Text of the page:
Policies,Clinical,UWHC Clinical,Department Specific,Ambulatory,Clinic Specific

Administration of Depo-Provera in Clinics (12.61)

Administration of Depo-Provera in Clinics (12.61) - Policies, Clinical, UWHC Clinical, Department Specific, Ambulatory, Clinic Specific


12.61 Administration of Depo‐Provera in Clinics  
Category:  UWHC Departmental Policy   
Policy Number:  12.61    
Effective Date:  January 16, 2013   
Version:  Revision    
Manual:  Ambulatory    
Section:  Clinic Specific (Ambulatory)   

To establish a process for the nursing staff to administer Depo-Provera (medroxyprogesterone acetate injectable


With appropriate training, nursing staff may administer Depo-Provera (medroxyprogesterone acetate injectable
suspension) per order. Medical Assistants (MAs), Licensed Practical Nurses (LPNs) or Registered Nurses (RNs) may
administer injection as directed by provider.

A. RN or LPN will check patient record to determine that there is a current order for Depo and the date of last
injection. RN or LPN will screen for side effects from Depo (See section E below). If patient has had side
effects, RN or LPN will consult provider for direction.
B. If last injection was not given in current clinic, confirmation of the date of last Depo should be obtained
from the clinic where it was given.
C. If this is first Depo shot, the patient should come into clinic during the first 5 days of her menstrual cycle.
1. No pregnancy test is necessary during the first 5 days. If unsure, if patient is teenager or an
unreliable historian, obtain an order for a pregnancy test and ensure test result is negative before
administering Depo shot.
2. If the patient has a history of irregular periods, determine the last unprotected sexual encounter
where applicable and consult provider about next steps.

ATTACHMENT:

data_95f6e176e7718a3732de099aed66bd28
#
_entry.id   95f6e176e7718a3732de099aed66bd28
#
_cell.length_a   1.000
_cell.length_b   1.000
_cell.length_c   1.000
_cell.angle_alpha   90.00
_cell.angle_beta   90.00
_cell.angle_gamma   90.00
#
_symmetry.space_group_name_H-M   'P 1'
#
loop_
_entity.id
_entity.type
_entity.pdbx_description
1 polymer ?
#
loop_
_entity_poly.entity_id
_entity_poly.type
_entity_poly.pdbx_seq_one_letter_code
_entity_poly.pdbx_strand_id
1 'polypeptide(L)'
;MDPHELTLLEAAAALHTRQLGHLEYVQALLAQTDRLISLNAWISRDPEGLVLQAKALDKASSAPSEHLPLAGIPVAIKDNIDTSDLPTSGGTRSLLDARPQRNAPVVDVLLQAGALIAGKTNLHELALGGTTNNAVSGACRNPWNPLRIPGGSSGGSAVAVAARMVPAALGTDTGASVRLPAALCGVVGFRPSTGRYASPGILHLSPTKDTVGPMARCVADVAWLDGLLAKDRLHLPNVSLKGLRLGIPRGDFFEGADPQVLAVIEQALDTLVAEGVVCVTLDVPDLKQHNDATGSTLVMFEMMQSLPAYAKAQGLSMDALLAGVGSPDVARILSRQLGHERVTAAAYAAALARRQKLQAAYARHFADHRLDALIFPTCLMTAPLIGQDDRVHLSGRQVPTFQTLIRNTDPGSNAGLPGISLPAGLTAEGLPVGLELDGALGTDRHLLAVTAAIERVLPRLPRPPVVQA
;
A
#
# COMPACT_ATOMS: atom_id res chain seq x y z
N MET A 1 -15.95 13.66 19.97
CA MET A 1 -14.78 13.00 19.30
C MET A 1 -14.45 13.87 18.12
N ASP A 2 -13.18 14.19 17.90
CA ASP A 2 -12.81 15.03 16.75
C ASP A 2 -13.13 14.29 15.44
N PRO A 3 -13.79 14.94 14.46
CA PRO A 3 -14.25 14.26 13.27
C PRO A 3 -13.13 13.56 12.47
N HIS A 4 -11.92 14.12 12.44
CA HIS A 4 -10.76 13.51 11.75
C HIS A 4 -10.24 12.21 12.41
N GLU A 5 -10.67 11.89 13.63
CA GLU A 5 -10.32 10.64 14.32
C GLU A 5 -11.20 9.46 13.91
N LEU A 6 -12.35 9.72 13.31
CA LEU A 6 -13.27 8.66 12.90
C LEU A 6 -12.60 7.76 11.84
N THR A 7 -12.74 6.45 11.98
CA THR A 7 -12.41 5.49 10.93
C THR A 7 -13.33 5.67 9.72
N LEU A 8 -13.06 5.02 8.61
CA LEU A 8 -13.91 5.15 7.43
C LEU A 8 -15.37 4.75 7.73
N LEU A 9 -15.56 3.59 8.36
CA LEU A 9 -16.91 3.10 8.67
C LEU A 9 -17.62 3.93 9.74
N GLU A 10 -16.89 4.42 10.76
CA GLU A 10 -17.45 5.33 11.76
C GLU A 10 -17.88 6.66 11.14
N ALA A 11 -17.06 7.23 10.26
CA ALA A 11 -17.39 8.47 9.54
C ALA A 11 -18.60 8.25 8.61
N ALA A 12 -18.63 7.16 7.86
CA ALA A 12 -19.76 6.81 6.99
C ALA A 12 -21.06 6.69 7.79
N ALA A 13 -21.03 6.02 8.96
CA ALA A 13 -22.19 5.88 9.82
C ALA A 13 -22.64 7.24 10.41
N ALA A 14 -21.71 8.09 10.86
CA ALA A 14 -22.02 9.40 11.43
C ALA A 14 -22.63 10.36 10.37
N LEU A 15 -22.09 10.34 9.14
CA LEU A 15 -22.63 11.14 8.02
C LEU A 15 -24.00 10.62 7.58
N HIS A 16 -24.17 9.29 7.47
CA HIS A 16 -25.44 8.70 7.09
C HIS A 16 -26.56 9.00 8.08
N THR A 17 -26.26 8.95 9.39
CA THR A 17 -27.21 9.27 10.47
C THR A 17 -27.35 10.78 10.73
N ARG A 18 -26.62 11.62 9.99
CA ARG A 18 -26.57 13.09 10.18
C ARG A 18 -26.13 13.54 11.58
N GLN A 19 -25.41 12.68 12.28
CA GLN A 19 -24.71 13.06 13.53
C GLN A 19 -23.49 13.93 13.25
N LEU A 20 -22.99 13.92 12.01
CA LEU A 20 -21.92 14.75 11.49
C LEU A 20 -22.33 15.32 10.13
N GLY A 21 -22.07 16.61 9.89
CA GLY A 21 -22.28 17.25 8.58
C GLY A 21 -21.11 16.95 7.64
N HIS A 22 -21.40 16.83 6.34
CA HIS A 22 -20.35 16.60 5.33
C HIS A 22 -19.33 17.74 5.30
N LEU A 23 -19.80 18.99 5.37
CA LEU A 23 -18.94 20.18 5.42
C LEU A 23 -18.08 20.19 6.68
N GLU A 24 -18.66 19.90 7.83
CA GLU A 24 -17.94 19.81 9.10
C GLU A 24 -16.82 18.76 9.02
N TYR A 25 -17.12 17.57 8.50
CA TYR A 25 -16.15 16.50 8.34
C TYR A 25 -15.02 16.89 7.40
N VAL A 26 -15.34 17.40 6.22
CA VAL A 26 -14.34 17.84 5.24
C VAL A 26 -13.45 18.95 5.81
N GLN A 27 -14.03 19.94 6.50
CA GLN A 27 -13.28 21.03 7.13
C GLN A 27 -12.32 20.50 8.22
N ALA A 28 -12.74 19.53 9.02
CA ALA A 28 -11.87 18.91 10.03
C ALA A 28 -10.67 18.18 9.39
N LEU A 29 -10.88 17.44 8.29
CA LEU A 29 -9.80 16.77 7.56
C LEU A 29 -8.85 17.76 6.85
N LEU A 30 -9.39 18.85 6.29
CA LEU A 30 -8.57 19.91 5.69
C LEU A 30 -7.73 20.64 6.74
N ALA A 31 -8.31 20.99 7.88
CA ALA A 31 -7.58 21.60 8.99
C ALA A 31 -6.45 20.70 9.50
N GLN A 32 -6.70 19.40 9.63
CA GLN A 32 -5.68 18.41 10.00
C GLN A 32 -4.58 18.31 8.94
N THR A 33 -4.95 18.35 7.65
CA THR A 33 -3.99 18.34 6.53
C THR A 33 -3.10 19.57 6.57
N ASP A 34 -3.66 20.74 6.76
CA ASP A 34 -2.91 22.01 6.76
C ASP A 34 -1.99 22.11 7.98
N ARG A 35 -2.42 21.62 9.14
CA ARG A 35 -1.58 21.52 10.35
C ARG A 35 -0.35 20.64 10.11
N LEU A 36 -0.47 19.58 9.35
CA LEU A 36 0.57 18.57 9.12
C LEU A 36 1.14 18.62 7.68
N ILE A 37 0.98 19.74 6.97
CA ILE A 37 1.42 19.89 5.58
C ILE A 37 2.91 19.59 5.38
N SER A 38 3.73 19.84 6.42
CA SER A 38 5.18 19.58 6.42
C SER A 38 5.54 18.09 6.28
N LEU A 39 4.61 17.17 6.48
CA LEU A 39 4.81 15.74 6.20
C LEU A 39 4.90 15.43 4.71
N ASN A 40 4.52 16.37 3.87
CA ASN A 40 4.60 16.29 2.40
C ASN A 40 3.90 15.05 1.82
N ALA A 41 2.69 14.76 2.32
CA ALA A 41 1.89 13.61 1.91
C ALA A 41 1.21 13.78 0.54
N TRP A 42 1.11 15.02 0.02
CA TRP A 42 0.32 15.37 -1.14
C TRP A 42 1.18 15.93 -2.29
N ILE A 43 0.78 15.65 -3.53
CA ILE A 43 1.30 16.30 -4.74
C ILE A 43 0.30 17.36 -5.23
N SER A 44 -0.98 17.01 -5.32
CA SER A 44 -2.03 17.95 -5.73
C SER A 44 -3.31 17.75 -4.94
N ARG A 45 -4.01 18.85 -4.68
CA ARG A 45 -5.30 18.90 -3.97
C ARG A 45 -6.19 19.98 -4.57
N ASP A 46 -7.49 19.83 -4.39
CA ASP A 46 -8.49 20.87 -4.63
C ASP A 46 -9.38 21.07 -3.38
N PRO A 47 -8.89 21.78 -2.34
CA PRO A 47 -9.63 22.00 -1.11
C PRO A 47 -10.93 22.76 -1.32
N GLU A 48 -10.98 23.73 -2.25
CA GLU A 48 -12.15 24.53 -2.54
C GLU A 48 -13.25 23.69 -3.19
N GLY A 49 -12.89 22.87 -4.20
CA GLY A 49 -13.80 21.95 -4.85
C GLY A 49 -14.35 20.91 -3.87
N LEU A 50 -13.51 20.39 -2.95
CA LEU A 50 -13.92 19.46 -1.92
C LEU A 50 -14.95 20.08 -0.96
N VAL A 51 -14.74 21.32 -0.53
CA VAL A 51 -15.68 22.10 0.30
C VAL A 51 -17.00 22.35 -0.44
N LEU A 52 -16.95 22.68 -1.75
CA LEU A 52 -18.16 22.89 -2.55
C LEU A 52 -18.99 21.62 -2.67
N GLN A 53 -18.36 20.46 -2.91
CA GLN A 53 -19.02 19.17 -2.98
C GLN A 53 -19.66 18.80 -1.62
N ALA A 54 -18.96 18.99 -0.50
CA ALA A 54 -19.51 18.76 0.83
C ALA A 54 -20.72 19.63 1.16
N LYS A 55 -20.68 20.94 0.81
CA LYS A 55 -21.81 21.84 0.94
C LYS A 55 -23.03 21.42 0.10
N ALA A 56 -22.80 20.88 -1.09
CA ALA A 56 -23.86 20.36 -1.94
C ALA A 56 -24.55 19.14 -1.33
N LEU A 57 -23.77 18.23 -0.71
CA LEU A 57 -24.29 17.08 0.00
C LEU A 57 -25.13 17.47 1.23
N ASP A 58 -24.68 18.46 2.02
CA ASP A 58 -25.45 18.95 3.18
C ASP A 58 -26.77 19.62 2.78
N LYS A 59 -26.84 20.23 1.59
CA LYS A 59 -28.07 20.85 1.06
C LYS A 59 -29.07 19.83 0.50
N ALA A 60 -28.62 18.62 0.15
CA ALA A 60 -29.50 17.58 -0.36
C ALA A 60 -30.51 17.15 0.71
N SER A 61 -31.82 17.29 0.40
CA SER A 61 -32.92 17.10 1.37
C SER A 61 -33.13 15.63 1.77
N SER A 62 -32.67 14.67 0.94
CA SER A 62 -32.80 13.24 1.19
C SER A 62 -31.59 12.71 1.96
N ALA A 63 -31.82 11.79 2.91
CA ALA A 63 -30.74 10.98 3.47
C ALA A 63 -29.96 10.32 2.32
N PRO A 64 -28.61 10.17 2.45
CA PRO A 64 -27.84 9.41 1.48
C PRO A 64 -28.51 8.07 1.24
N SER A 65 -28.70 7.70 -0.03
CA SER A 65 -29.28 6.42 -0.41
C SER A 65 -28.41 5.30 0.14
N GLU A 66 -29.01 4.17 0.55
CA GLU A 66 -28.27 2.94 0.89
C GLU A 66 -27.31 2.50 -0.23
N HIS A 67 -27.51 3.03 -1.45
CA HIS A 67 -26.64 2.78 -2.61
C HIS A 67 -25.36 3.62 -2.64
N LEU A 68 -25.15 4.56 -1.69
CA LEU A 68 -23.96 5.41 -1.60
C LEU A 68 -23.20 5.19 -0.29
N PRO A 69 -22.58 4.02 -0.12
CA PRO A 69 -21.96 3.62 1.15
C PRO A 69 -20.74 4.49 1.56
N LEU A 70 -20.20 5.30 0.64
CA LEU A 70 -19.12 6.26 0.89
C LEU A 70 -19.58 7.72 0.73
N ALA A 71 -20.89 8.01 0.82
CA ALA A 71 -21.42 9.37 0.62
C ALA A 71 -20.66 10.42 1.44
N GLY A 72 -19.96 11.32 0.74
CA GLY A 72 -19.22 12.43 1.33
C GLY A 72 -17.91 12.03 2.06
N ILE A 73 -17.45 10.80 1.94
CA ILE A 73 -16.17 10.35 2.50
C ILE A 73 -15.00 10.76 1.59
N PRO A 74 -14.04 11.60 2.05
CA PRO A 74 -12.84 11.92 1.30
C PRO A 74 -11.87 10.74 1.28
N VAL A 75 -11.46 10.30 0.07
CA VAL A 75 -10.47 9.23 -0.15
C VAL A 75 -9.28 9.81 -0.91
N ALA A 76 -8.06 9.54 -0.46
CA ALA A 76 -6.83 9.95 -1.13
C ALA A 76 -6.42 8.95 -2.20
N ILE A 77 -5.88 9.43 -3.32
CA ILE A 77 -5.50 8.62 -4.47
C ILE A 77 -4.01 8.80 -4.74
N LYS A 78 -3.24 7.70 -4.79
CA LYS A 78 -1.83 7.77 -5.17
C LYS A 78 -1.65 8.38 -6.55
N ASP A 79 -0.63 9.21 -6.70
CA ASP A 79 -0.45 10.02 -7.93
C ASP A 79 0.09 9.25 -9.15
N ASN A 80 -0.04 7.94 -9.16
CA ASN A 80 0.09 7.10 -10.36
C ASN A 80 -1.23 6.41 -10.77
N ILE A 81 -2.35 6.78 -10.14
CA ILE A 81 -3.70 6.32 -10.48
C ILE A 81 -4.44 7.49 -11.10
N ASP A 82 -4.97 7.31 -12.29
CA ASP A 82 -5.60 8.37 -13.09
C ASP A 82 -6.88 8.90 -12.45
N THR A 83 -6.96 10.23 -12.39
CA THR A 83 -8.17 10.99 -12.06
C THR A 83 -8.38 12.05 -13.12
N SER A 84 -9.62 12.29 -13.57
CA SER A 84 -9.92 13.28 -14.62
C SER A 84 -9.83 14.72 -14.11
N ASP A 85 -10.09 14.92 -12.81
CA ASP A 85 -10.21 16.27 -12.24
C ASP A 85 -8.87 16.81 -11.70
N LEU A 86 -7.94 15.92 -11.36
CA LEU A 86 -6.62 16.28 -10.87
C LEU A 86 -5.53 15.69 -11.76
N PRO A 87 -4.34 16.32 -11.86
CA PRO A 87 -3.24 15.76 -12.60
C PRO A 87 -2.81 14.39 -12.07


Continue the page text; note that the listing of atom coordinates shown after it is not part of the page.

D. Patient teaching with first injection should include common side effects such as irregular menstrual
bleeding, amenorrhea, weight gain, headache, nervousness, stomach pain or cramps, dizziness,
weakness, fatigue, decreased sexual drive, breast tenderness and acne.
E. If this is a repeat Depo shot, and the last Depo was given between 11-13 weeks ago, and the patient has
no side effects that warrant holding the injection, the injection may be given. Side effects that warrant
holding the injection can be remembered with the acronym, ACHES: Abdominal pain (severe); Chest
pain(cough, shortness of breath); Headache (severe) with any numbness, weakness or dizziness, speech
problems; Eye problems such as vision loss or blurring; Severe leg pain (calf or thigh)
F. If patient presents in the clinic after the 1
day of the 13
week, an order for urine pregnancy test should
be obtained. If negative, the Depo may be given. Follow steps E-G and patient should be instructed to
return to clinic in 2 weeks for a repeat pregnancy test. If the patient is concerned she may be pregnant
she has the option to abstain from intercourse for 2 weeks, repeat a pregnancy test and, if negative, then
receive the Depo injection.
G. Prior to giving the injection, assess medication for proper dose (150mg intramuscular (IM)), expiration
date and lot number. Depo should be administered deep in deltoid muscle. Document all information in
patient’s electronic medical record (EMR) along with site of injection. Complete pharmacy billing.
H. Ascertain due date of next Depo injection by consulting the Depo-Provera perpetual contraceptive
calendar. Next injection should be given between due dates listed on the calendar.

I. Record due date for next injection in patient’s EMR and in the patient instructions in Health Link. Patient
will receive the information on the AVS and/or wallet sized reminder card, and should be encouraged to
make this appointment before leaving.

Hospital Administrative Policy 8.17 - Administration of Medications
Hospital Administrative Policy 8.89 - Preventing Occupational Exposure to Hazardous Drugs
Nursing Patient Care Policy 10.19 - Medication Administration Using Scanning Technology


Pat Kokotailo, MD
Clinical Nurse Specialist, Infectious Disease & Immunology Clinic
Clinical Nurse Specialist, Children's Hospital Administration
Clinic Coordinator, UW OB/GYN-West Clinic


Ambulatory Policy and Procedure Committee
Clinics Administration


Deborah D. Tinker, RN, MS, Director, Ambulatory Nursing